“How could you possibly know this?” Thorin asked, Dwalin’s expression dark and Dori could see Balin quickly and quietly talking to the raven who looked as confused, bald head cocked to one side.

Dori opened his mouth and stopped, utterly unsure what had happened, if the battle had been a dream or if he had lived it and been sent back somehow through time. “I—I saw it in a vision,” he said and Oin gave him a disbelieving look.

“But you do not believe in them,” he said and Ori tugged on Dori’s elbow, trying to pull him back. “You mock the portents and prophecy.”

“Perhaps I only needed to experience one of my own to fully believe,” Dori said but Oin was shaking his head.

“Visions do not work that way,” Oin said and Dori stared at him in angry disbelief.

“You narrow minded, old—“ he started to sputter and stopped when Dwalin grabbed him by the back of his collar, shaking him and Dori barely restrained himself from turning around and throwing the taller dwarf off.

Dwalin’s look was anything but kind. “Perhaps you are a spy.”

What?” Dori managed, mind reeling and shock freezing him in place. The accusation was low and quiet but rang around their small guard tower, Bombur at the doorway from where he was coming in from another lonely night watch. Ori looked ill, and Thorin’s eyes were dark and closed off. “That doesn’t even make sense,” Dori said, voice tiny.

He had forgotten so quickly in battle the sinister way the gold sickness had driven them all almost mad until blood and tears washed it away.

“They have been hounding every step we’ve taken,” Thorin said, stepping forward and Dori’s stomach tightened in fear and anger. “They have found us at every corner, no matter where we traveled.”

“You can’t be serious,” Dori said and Thorin’s expression was answer enough for that. “Thorin—“ he tried because he had always believed in their exiled king, had always trusted in where he led.

“How else would you know?” Thorin asked, stepping back and Dori tried to follow him, forgetting Dwalin still holding him back. Behind him, Ori started to protest and Fili instantly dragged him back, shaking his head slightly. Dori wondered if the prince had ever seen the same look in Thorin’s eye, or if he just knew to be afraid.

“Have you all lost your minds?” Nori demanded, no one there to drag him back. When he started forward, Dwalin turned, his speed still a surprise and shoved him back, hard enough Nori almost lost his footing.

Even though Dwalin had released him, Dori did not move, watching Thorin. “Then why would I tell you now?” he asked, idly noting how hollow his voice sounded.

“Guilt’s a funny thing,” Thorin said and Dori laughed, the sound an ugly echo around the small space, Thorin’s eyes narrowing at him.

“You would know all about that, wouldn’t you?” he asked, remembering Thorin’s face when Fili and Kili fell around him, unable to protect him as much as Thorin had been unable to save him. The princes had not even agreed with the idea of war, and Dori wondered why neither of them spoke up now, or if they understood their uncle’s darkness better than anyone there.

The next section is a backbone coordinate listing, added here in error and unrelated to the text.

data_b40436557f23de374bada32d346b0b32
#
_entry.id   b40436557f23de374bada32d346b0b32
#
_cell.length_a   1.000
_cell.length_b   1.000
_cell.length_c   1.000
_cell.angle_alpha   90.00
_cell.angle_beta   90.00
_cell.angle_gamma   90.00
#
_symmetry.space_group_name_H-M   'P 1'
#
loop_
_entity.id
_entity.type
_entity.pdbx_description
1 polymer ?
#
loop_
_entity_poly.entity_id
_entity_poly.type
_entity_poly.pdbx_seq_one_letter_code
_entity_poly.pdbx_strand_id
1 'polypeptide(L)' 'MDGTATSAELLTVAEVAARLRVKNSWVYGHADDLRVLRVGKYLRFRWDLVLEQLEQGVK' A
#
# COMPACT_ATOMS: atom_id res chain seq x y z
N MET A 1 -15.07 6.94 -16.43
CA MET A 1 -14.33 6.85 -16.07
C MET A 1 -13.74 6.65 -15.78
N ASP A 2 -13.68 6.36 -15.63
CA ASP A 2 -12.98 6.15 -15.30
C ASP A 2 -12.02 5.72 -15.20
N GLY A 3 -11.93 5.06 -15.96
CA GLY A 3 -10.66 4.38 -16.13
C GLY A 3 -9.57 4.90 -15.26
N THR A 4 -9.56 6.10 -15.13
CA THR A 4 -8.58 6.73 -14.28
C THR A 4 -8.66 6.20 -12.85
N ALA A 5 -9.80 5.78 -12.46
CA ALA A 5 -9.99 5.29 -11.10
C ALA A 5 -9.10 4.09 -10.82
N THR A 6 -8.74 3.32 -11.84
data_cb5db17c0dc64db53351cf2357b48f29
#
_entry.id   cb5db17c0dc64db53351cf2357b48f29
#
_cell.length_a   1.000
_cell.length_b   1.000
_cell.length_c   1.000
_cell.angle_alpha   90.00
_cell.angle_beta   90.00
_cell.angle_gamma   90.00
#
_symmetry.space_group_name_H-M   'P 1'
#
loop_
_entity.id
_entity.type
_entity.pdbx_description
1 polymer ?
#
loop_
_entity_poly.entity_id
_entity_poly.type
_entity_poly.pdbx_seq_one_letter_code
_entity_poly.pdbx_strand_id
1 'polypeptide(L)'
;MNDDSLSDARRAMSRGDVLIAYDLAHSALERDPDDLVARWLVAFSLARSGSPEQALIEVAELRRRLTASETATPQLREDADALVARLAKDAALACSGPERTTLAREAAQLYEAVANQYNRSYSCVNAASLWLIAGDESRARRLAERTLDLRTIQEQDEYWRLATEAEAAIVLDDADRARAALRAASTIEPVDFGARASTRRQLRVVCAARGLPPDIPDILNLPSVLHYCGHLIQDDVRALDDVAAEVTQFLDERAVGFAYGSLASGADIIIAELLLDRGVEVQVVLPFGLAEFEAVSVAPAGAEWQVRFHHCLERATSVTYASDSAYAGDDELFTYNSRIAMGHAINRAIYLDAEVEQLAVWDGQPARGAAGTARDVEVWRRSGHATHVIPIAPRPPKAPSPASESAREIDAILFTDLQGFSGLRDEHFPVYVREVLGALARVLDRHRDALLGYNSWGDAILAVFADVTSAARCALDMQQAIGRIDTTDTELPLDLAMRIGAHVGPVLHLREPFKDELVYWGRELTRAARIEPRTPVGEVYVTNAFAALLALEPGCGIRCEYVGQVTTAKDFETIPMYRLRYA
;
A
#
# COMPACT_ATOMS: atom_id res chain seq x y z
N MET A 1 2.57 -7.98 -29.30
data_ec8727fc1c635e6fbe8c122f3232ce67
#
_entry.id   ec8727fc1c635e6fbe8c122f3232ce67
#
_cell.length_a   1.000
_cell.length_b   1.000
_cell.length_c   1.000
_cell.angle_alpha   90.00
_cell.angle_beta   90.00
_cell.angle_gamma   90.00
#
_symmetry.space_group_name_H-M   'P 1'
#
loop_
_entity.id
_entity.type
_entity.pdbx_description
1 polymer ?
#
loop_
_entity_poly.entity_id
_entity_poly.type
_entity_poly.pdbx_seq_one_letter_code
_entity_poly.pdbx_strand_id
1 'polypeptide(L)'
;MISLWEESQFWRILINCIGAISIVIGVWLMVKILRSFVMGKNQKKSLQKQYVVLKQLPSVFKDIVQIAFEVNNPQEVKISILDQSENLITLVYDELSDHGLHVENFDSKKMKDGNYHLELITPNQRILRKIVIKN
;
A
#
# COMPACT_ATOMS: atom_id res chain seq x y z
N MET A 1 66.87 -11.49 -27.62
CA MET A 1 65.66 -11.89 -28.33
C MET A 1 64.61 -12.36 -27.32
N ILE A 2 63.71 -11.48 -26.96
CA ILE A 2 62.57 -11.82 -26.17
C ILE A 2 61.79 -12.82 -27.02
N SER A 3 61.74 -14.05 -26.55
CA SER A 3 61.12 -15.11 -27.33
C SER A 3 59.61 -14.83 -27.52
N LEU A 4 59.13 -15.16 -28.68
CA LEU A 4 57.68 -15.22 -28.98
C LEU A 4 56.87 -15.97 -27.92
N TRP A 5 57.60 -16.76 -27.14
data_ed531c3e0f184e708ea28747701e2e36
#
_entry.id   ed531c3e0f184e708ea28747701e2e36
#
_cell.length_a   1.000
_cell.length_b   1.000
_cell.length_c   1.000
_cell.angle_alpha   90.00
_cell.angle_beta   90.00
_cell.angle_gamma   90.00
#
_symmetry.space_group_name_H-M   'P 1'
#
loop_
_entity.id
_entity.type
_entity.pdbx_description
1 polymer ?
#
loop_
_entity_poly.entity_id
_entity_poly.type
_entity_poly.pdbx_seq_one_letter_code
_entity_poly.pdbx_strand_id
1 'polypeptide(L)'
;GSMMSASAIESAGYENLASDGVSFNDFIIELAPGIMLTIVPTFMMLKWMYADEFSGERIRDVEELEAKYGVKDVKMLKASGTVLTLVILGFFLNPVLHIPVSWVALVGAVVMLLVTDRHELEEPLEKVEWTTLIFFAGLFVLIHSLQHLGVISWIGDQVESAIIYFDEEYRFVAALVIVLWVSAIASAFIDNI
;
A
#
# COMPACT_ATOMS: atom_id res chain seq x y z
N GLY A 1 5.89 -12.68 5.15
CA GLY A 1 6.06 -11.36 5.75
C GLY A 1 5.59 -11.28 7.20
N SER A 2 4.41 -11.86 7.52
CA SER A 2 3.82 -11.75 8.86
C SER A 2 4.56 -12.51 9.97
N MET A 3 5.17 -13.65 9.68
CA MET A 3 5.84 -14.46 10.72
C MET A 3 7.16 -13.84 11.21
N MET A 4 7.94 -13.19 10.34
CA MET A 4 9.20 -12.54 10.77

He remembered the way the small hobbit had sat outside Thorin’s tent and sobbed, a broken and quiet sound.

They all knew more about guilt than they had an April morning, almost May.

Thorin’s anger was palpable in the air between them. “I am not a spy,” Dori said again.

“We cannot risk that,” Thorin said, and Dori realized that Bilbo had only betrayed him the day before, and been threatened with being thrown off the mountain side for stealing only a stone. And now Thorin thought he had been betrayed again so soon.

No wonder his face looked carved from stone.

Dwalin’s hands were suddenly back, pushing him to his knees and Dori vaguely realized he could struggle, he could fight back but he only felt tired down to his bones and as betrayed as Thorin looked. Behind him, he could hear a scuffle he assumed was Nori struggling with someone, and a pained and shocked sound he recognized as Ori.

The thought of his brother almost had him moving again, but there didn’t seem to be time.

“Thorin,” he said, and Thorin at least met his eyes as he felt a stinging pain at the back of his neck that blossomed into a pain more excruciating than anything else he had ever felt.

The pain swallowed up his entire world until he snapped awake, shaking all over and tears on his face to find the same rock ceiling above him, Thorin standing where he had been, talking to the raven and Dwalin snoring with his back to the wall near where Thorin was.

“Brother,” Ori said, and his fingers where on Dori’s face, feeling the wet tears and the way he shook. “Brother, what is it? What’s wrong?”

Rolling on his side, away from Thorin and away from Ori, Dori drew his knees up against his chest as much as he could in the armor he still wore.

Behind his back, the dawn came over the camped armies, sliding across the mountain.